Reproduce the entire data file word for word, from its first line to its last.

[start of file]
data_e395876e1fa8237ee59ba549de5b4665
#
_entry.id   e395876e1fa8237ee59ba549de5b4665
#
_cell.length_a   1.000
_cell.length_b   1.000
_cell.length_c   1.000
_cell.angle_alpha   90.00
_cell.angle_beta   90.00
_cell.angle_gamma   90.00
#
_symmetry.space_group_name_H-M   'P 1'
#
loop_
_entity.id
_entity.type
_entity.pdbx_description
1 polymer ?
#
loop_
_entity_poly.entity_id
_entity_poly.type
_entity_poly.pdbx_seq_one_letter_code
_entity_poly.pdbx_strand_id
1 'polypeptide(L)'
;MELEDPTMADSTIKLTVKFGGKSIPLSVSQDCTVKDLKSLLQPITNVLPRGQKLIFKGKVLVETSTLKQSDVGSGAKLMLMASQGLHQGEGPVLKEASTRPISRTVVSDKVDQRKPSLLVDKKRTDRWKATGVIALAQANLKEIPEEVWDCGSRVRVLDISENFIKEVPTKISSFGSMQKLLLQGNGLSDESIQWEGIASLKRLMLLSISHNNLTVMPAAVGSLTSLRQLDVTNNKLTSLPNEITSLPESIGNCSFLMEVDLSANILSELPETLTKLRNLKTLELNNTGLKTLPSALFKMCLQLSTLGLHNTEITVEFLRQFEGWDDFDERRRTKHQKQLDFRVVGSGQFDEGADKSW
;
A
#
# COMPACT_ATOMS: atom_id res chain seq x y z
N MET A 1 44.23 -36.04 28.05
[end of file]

data_e395876e1fa8237ee59ba549de5b4665
#
_entry.id   e395876e1fa8237ee59ba549de5b4665
#
_cell.length_a   1.000
_cell.length_b   1.000
_cell.length_c   1.000
_cell.angle_alpha   90.00
_cell.angle_beta   90.00
_cell.angle_gamma   90.00
#
_symmetry.space_group_name_H-M   'P 1'
#
loop_
_entity.id
_entity.type
_entity.pdbx_description
1 polymer ?
#
loop_
_entity_poly.entity_id
_entity_poly.type
_entity_poly.pdbx_seq_one_letter_code
_entity_poly.pdbx_strand_id
1 'polypeptide(L)'
;MELEDPTMADSTIKLTVKFGGKSIPLSVSQDCTVKDLKSLLQPITNVLPRGQKLIFKGKVLVETSTLKQSDVGSGAKLMLMASQGLHQGEGPVLKEASTRPISRTVVSDKVDQRKPSLLVDKKRTDRWKATGVIALAQANLKEIPEEVWDCGSRVRVLDISENFIKEVPTKISSFGSMQKLLLQGNGLSDESIQWEGIASLKRLMLLSISHNNLTVMPAAVGSLTSLRQLDVTNNKLTSLPNEITSLPESIGNCSFLMEVDLSANILSELPETLTKLRNLKTLELNNTGLKTLPSALFKMCLQLSTLGLHNTEITVEFLRQFEGWDDFDERRRTKHQKQLDFRVVGSGQFDEGADKSW
;
A
#
# COMPACT_ATOMS: atom_id res chain seq x y z
N MET A 1 44.23 -36.04 28.05